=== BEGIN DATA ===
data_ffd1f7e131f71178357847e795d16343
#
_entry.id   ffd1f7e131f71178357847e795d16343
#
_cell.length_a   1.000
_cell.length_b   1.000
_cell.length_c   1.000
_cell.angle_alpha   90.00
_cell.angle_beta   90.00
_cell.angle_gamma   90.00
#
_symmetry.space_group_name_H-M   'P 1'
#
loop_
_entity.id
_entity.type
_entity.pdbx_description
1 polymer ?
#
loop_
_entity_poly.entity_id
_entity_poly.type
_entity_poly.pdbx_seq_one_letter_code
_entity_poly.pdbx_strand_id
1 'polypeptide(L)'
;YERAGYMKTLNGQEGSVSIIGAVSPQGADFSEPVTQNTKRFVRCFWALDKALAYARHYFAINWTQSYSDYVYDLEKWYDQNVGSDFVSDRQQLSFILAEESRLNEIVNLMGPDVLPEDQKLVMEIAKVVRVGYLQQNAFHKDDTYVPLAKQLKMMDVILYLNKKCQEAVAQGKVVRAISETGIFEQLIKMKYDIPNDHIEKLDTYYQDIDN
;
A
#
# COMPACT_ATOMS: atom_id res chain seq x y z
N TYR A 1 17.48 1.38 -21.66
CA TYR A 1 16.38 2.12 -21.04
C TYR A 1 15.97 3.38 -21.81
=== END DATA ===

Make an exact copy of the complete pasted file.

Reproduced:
data_ffd1f7e131f71178357847e795d16343
#
_entry.id   ffd1f7e131f71178357847e795d16343
#
_cell.length_a   1.000
_cell.length_b   1.000
_cell.length_c   1.000
_cell.angle_alpha   90.00
_cell.angle_beta   90.00
_cell.angle_gamma   90.00
#
_symmetry.space_group_name_H-M   'P 1'
#
loop_
_entity.id
_entity.type
_entity.pdbx_description
1 polymer ?
#
loop_
_entity_poly.entity_id
_entity_poly.type
_entity_poly.pdbx_seq_one_letter_code
_entity_poly.pdbx_strand_id
1 'polypeptide(L)'
;YERAGYMKTLNGQEGSVSIIGAVSPQGADFSEPVTQNTKRFVRCFWALDKALAYARHYFAINWTQSYSDYVYDLEKWYDQNVGSDFVSDRQQLSFILAEESRLNEIVNLMGPDVLPEDQKLVMEIAKVVRVGYLQQNAFHKDDTYVPLAKQLKMMDVILYLNKKCQEAVAQGKVVRAISETGIFEQLIKMKYDIPNDHIEKLDTYYQDIDN
;
A
#
# COMPACT_ATOMS: atom_id res chain seq x y z
N TYR A 1 17.48 1.38 -21.66
CA TYR A 1 16.38 2.12 -21.04
C TYR A 1 15.97 3.38 -21.81